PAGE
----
Three-step grout system
1 of 3
Photo 1: Wipe on grout release
Wipe on the grout release with care. Try to keep it
out of the grout joints or the grout won't bond to
the tile. Let it dry before grouting.
2 of 3
Photo 2: Squeeze in the grout
Twist the bag like you're icing a cake to force the
grout into each joint. This takes time, so only mix
small batches until you get a feel for how much
flooring to bite off at once.
3 of 3
Photo 3: Pack the joints
Compress the grout into each joint by dragging the
margin trowel over the joint. Then scrape the
excess grout away until it's even with the tile.
You can't just slather
grout over any porous or
uneven surfaces such as split-slate
tiles or limestone or similar
stone tile that has
crevices, holes or open cracks.
The grout will fill in those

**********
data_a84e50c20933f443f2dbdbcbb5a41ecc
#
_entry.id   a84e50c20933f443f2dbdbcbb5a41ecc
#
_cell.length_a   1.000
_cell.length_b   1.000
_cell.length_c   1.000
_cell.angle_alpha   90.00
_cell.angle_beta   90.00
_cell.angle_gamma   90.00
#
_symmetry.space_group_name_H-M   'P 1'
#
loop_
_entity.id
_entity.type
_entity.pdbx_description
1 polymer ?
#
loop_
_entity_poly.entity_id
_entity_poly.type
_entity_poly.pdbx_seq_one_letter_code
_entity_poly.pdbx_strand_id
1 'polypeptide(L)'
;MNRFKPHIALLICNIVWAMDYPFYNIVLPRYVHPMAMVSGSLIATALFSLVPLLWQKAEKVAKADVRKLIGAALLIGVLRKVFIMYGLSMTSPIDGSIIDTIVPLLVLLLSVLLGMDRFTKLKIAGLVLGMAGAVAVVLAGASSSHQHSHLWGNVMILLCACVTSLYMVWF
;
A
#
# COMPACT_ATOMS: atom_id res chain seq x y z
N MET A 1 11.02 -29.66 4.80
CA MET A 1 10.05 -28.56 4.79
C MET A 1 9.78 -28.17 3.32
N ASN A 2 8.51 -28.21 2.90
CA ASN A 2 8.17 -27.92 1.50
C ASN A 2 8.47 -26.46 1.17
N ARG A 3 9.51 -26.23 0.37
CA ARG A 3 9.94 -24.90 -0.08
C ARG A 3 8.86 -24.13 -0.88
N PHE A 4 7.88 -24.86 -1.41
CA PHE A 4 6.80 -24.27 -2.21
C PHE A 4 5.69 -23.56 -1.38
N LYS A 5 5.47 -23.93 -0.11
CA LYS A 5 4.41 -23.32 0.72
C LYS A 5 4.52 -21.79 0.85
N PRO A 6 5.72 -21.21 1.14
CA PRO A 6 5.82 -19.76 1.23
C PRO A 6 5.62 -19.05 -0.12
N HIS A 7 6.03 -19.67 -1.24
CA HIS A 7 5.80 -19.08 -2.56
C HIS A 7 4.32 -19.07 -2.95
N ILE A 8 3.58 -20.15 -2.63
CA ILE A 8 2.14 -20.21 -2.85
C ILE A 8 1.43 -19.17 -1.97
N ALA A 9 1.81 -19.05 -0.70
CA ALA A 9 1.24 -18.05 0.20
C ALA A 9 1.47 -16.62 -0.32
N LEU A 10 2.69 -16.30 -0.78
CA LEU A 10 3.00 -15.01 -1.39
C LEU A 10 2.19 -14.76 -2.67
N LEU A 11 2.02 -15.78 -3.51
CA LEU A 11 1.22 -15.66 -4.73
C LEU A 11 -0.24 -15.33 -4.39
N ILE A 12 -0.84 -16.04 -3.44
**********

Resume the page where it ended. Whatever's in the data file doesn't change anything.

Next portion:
areas and even if you're able to
clean them out, you'll never
have enough time to clean
everything before the grout
Here's an effective three-step
system. It takes longer than
conventional grouting techniques,
but you'll get perfectly
clean tile with far less hassle.
The only special tool you
might not have is a grout bag,
which masons use for tuckpointing.
Find one with the masonry tools at
the home center. Also pick up
a bottle of “grout release” at a
tile store. To start, clean out
all the grout lines by vacuuming
and scraping out any thinset
projecting above the tile.
Then wipe the surface with a
damp rag until it's free of dust.
The three photos show how
to apply the grout. When
you're finished with one
batch, let the grout set until
you can't leave a thumbprint
in it. Then begin tooling the
joints with a slightly damp
sponge to shape and even
them out. Keep wiping away
any excess grout until the tile
After you see a hazy film
form, polish the tile with a
dry cloth just as you would
with conventional tile.